Ajaya Sahu, Bornali Bhandari, Samarth Gupta and KS Urs
We use the quarterly NCAER Business Expectations Survey (N-BES) to understand the differential impact that the Coronavirus pandemic had on manufacturing versus services. In the process we understand the challenges that the sectors faced along with their different coping strategies. Our data comes from surveys of nearly 600 firms conduced in June, September and December 2020 across six cities with the ratio of manufacturing to services being 75:25.
The impact of the pandemic was always going to be different on manufacturing and services. Baldwin and di Mauro (2020) argued in “Economics in the Time of COVID-19” that while manufacturing would show a V-shaped recovery, services would show a L-shaped one. There would be some permanent loss in the contact-intensive services sub-sectors like aviation, travel, hospitality, and entertainment and would take longer to recover. However the pandemic was expected to have lower negative impact and even in some positive impact on service sub-sectors like IT, e-Commerce, insurance, banking etc. which have the flexibility of moving to ‘working from home’ mode.
Business sentiments had started showing a downward trend during pre-Coronavirus pandemic across both the sectors. Sentiments in both the sectors hit rock-bottom in 2020-21:Q1, which coincided with nationwide lockdown and first phase of unlocking. The phase-wise unlocking of the economy has led to revival of business sentiments in the subsequent quarters, albeit they remained weak compared to the same period in the previous year.
Operational status during the pandemic related lockdowns and beyond
A larger share of service sector firms were operational in April and May 2020- 60.3% and 65.6% respectively. The corresponding figures for manufacturing were less than 30% for both the months. Services sectors remaining relatively less affected by the lockdown due to the fact that 42% of these firms were working from home only during this period in April and May 2020 respectively.
After the first phase of unlocking started in June 2020, 81.8% of service sector firms were operational. In contrast, 91.6% of manufacturing firms were operational in June 2020. The difference was probably attributable to some of the service sub-sectors being not operational like transportation, hospitality, entertainment, education etc.
The difference between the two sectors dissipated in July-September 2020 with approximately 93% firms being operational. But there were substantial differences between modes of operation. During this period, 21.5% of service sector firms were working from home alone and another 53.2% were working from home & office. The corresponding shares for the manufacturing sector were 4.6% and 28.6% respectively.
Labour Market during the last three months
The following section discusses how the firms across sectors responded in their labour market decisions.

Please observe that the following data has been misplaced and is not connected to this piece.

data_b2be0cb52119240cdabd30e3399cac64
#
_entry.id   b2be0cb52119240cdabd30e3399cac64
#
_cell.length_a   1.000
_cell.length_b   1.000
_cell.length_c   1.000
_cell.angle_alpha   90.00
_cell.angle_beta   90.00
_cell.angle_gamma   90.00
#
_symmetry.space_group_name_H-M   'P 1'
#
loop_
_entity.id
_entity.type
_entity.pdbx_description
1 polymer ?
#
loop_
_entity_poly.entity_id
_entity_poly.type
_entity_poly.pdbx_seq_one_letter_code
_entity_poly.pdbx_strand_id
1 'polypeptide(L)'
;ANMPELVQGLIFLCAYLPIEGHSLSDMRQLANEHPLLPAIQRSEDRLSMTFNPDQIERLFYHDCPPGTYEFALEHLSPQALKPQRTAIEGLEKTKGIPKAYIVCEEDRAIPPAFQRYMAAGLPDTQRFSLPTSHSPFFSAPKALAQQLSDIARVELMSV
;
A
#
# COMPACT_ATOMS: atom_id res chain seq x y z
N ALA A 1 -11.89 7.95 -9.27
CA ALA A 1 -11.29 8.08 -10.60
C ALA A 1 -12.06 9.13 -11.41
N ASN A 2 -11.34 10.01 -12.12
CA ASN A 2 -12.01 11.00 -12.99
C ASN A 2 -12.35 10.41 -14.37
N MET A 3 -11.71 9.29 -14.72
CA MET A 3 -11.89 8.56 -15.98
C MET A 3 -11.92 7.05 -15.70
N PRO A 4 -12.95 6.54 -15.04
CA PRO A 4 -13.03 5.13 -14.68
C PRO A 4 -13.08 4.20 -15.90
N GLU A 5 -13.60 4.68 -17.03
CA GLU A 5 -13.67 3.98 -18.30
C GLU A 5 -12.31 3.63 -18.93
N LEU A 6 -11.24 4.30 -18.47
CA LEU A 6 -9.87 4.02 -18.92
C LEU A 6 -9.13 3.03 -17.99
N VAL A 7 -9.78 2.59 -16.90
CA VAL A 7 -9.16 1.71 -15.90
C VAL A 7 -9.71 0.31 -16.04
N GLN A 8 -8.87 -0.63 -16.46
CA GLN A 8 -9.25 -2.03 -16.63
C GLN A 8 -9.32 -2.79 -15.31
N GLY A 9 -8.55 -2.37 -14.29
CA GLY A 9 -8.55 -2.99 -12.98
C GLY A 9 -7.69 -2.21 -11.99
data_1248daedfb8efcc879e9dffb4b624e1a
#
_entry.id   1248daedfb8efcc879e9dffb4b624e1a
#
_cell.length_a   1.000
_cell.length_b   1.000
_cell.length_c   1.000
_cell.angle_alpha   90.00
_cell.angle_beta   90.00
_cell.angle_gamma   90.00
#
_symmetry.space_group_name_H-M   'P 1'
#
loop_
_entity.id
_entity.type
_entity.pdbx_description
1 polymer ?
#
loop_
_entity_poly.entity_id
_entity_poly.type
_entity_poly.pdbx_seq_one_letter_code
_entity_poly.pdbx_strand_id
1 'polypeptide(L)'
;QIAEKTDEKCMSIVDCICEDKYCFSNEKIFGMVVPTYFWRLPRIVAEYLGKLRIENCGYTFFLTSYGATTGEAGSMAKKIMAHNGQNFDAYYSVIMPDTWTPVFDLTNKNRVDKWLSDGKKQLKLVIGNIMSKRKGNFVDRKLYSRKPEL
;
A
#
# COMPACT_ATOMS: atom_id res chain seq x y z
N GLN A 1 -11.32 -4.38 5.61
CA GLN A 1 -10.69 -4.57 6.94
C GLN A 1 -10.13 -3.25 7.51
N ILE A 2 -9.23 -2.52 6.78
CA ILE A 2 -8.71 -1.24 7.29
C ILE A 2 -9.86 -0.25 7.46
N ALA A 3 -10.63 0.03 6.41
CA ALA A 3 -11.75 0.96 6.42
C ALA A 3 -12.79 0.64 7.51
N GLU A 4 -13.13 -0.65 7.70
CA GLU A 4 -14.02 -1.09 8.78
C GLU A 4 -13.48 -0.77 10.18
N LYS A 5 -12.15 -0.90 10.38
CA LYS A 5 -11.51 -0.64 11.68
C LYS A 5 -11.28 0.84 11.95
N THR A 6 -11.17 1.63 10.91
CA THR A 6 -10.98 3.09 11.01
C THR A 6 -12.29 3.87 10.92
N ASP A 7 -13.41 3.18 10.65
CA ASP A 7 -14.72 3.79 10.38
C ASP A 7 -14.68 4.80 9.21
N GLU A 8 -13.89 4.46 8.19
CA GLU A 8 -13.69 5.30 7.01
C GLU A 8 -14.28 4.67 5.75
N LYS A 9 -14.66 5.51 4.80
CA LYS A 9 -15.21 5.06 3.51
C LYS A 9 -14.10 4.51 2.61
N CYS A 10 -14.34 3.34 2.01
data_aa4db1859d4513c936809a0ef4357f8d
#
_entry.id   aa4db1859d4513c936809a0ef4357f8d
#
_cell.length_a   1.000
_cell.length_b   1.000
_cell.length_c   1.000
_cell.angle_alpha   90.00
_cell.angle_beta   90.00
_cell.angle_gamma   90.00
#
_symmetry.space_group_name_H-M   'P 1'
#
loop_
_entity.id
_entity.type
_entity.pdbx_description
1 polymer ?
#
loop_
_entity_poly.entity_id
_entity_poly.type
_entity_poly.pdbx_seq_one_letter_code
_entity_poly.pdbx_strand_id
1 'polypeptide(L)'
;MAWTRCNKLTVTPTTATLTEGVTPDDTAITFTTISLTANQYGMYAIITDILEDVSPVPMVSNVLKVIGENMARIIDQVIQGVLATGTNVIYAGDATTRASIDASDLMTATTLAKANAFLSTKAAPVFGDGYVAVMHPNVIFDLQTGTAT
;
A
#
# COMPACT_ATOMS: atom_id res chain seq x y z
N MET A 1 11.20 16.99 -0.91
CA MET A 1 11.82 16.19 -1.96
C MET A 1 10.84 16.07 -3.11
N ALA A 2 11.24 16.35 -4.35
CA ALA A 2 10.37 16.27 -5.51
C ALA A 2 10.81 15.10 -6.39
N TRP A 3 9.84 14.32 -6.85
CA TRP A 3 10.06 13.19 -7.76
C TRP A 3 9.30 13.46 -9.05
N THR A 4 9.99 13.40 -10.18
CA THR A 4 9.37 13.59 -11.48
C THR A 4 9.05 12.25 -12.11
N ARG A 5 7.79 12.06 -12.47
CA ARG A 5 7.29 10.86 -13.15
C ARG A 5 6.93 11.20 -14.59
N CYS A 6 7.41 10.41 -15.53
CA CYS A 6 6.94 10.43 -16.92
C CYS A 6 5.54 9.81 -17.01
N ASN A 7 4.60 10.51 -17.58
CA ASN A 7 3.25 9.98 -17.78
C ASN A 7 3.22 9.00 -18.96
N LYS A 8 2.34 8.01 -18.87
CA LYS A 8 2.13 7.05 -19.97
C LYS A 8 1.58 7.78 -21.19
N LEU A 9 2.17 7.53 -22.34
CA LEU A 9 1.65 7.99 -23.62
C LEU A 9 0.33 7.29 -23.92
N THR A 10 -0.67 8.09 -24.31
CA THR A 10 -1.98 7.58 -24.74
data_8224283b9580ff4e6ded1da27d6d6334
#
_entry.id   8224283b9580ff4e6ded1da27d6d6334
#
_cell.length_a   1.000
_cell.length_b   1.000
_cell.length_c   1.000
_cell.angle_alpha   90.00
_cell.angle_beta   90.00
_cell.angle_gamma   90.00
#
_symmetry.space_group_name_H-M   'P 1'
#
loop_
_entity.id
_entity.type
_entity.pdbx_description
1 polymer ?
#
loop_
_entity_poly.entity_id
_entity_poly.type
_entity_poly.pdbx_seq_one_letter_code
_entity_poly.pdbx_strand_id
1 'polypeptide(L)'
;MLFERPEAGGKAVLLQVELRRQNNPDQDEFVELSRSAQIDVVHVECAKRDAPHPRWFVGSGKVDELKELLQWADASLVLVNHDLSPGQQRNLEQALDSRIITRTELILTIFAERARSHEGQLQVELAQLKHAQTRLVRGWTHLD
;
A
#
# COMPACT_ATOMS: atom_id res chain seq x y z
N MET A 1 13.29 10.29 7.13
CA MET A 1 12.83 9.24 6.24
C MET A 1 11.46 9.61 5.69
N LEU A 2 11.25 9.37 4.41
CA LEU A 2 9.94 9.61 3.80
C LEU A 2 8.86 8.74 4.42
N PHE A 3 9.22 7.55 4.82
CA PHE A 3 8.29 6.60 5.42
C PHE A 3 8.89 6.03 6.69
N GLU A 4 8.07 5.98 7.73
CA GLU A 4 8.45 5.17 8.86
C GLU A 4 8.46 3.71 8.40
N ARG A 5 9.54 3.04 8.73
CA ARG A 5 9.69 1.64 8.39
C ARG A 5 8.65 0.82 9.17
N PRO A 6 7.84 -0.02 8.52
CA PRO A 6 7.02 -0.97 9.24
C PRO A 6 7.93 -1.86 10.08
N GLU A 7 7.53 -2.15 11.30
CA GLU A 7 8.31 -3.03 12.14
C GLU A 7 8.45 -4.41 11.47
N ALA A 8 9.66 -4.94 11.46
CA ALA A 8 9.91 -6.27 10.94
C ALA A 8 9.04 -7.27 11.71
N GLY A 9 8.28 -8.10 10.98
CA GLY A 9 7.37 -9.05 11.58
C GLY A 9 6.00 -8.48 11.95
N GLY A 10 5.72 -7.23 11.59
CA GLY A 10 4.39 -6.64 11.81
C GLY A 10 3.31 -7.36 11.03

Overall we find that the labour markets were comparatively weaker for the manufacturing sector versus services. However, there were differences in sectoral responses across permanent & temporary workers. 11% of service sector firms responded they had increased hiring of permanent workers, as opposed to 4% of manufacturing firms in June 2020 (Figure 2). In September 2020, the corresponding numbers were 29% and 24% respectively. While the share of service sector firms reporting a rise in hiring of permanent workers during last three months fell to 21% in December, 2020, the proportion stayed the same at 24%.
For temporary workers, we observe a contrasting trend. Between April and June 2020, 20% of service sector firms responded that they had increased employment of temporary workers increased compared to 8% of manufacturing sector firms. This proportion increased from 41% in September 2020 to 46% in December 2020 for service sector firms. The corresponding numbers for the manufacturing sector were 33% and 35% respectively.
The contrasting trends across service and manufacturing firms for permanent and temporary workers indicate several important insights. First, we observe that service sector firms are slower in hiring of permanent workers. As argued before, this could possibly be due to a severe hit on contact-intensive service industries. However, a faster uptick in hiring of temporary workers by service sector firms shows a change in labour market policies of service sector firms. Possibly due to the move to work-from-home, service sector firms are possibly engaging in short-term employment contracts for workers.
In sum, business sentiments in the services sector were slightly better than manufacturing in the April-May period of the lockdown because the former continued to be operational as they could work from home. The services sector outperformed the manufacturing sector in the temporary workers market. However, in the permanent workers market, after the initial setback in June 2020, the manufacturing sector outperformed the services sector.
Given the large size of service sector in India, such a shift in hiring and staffing policies of the service sector firms present a grim outlook for worker vulnerability since temporary work engagements usually have less social safety nets for workers. The lack of response of the Union Budget 2021-22 to these dynamics was surprising!
Bornali Bhandari is a Senior Fellow, Samarth Gupta and KS Urs are Associate Fellows and Ajaya K Sahu is a Senior Research Analyst at NCAER.
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